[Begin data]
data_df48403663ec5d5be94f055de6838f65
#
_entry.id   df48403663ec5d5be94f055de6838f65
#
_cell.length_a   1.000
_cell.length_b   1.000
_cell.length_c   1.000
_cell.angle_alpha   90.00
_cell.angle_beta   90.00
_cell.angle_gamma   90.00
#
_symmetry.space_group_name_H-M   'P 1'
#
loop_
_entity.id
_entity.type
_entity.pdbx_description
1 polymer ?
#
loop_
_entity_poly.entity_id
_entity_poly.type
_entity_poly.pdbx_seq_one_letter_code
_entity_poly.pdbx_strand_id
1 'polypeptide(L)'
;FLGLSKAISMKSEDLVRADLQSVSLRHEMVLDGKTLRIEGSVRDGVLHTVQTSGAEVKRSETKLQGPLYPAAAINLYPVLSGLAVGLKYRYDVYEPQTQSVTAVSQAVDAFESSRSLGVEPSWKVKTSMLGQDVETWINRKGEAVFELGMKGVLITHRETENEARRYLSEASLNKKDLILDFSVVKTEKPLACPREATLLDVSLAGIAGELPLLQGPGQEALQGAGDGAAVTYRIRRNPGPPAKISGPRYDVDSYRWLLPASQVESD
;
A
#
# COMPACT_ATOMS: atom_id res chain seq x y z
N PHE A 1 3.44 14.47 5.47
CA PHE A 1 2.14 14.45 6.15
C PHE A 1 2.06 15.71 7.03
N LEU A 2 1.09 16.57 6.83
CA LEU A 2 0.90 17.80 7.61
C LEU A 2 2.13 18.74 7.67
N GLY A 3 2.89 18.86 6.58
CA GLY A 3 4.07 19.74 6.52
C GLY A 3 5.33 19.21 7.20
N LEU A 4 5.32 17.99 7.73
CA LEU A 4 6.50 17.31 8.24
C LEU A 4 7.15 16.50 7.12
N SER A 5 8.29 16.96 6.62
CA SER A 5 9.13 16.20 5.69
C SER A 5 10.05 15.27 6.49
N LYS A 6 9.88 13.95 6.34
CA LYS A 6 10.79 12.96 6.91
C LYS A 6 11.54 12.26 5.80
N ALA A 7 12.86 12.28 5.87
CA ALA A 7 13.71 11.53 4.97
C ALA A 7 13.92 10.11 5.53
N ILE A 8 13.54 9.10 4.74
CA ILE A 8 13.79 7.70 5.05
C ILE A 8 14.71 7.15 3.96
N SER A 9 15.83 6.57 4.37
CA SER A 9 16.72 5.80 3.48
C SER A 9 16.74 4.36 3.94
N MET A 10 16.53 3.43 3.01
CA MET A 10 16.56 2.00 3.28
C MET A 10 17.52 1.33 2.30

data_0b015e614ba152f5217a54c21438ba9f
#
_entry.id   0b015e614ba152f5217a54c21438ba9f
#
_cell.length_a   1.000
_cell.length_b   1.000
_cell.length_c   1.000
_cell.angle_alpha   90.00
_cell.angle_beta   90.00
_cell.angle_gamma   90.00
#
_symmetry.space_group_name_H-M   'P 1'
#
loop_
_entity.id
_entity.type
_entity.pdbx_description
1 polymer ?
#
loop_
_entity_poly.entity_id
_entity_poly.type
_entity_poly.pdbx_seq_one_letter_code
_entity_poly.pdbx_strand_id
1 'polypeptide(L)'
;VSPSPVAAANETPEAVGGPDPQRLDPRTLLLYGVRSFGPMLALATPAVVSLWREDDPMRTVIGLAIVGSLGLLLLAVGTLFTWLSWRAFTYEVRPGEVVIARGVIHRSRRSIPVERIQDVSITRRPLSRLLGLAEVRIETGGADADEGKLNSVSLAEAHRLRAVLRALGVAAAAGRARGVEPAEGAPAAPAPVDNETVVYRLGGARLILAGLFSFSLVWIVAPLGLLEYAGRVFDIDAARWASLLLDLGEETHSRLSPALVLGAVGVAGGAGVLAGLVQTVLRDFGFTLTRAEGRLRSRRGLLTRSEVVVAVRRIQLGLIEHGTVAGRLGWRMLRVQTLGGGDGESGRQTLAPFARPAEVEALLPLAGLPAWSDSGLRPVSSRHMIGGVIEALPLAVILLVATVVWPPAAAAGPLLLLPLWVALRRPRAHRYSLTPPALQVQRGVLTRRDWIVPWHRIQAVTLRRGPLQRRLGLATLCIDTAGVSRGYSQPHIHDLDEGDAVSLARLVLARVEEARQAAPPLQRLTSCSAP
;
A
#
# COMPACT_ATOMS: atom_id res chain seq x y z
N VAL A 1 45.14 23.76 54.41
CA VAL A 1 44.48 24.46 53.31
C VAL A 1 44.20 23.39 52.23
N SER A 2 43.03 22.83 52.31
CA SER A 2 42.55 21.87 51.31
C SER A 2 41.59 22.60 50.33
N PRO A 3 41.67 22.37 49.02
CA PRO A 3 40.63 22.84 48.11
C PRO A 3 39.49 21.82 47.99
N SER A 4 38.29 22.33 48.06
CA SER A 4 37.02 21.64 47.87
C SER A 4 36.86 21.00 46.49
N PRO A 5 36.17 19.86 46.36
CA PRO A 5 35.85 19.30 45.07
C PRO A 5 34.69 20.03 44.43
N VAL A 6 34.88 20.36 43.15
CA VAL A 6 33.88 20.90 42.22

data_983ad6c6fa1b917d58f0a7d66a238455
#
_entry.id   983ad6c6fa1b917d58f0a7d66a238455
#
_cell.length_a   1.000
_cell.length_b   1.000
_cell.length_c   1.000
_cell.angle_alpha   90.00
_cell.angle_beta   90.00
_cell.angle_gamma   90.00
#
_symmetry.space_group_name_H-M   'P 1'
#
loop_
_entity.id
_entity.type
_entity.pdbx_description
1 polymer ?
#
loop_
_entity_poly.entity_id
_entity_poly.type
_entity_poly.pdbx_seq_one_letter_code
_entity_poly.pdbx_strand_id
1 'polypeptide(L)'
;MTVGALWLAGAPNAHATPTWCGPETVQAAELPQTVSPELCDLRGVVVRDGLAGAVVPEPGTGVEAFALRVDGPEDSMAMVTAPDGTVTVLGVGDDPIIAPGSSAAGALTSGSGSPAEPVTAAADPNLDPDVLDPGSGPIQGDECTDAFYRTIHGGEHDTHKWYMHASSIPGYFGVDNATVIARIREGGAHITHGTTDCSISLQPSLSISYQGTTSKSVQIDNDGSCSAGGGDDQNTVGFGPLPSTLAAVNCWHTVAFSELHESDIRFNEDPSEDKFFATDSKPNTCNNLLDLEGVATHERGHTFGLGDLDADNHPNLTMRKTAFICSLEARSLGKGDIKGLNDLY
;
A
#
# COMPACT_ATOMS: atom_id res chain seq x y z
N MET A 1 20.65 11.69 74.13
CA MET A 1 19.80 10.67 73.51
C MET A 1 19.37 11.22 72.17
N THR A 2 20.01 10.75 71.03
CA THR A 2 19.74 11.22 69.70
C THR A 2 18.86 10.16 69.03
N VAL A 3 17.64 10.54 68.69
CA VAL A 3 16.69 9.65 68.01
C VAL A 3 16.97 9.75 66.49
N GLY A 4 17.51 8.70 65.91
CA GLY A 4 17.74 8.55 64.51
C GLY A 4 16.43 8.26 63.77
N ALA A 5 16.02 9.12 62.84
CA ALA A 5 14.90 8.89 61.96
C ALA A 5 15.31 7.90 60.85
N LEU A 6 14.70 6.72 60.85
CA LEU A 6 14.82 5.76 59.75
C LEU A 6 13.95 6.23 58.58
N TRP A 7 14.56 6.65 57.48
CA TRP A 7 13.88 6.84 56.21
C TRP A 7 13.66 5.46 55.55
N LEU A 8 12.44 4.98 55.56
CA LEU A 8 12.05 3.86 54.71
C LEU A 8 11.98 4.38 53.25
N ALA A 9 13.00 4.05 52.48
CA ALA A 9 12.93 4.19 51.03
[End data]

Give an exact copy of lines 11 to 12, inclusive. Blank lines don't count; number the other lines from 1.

#
_symmetry.space_group_name_H-M   'P 1'